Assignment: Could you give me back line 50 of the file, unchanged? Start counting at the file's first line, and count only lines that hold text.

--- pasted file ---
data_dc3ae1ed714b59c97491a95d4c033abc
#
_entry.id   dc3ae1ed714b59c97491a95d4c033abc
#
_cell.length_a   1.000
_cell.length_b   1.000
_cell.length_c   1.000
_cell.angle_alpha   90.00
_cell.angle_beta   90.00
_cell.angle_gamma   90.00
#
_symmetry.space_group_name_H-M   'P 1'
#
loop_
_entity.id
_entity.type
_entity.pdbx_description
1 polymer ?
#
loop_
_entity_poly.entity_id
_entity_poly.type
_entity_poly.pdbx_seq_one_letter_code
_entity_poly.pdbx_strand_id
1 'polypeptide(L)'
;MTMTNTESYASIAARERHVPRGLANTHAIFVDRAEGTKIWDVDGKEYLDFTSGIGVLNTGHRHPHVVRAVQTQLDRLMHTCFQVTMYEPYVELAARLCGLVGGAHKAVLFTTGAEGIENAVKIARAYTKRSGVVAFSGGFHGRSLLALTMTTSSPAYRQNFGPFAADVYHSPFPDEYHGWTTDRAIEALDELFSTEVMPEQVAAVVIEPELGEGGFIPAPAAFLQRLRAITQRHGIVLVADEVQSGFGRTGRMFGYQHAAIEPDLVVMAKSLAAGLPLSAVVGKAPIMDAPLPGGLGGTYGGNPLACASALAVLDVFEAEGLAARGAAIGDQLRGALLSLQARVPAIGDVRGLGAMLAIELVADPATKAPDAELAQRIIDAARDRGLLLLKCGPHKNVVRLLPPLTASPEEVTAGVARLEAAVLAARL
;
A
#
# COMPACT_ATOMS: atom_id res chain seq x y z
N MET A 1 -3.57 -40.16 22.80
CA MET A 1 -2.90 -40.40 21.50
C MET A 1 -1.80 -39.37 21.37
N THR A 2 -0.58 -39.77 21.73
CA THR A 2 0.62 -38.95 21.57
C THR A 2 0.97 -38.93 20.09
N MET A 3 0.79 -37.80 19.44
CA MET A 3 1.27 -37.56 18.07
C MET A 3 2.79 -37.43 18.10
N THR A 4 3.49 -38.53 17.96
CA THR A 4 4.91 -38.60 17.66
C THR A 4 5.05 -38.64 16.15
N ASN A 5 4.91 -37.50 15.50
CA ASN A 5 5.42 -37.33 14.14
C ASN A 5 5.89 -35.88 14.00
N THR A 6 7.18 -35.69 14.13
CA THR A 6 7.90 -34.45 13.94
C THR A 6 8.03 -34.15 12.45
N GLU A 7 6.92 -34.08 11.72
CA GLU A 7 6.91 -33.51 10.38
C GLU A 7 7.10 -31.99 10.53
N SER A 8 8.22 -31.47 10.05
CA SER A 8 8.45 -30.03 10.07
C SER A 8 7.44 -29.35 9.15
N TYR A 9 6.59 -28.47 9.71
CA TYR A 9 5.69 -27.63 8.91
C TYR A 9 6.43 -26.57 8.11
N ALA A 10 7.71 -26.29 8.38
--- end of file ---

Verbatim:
CA GLU A 7 6.91 -33.51 10.38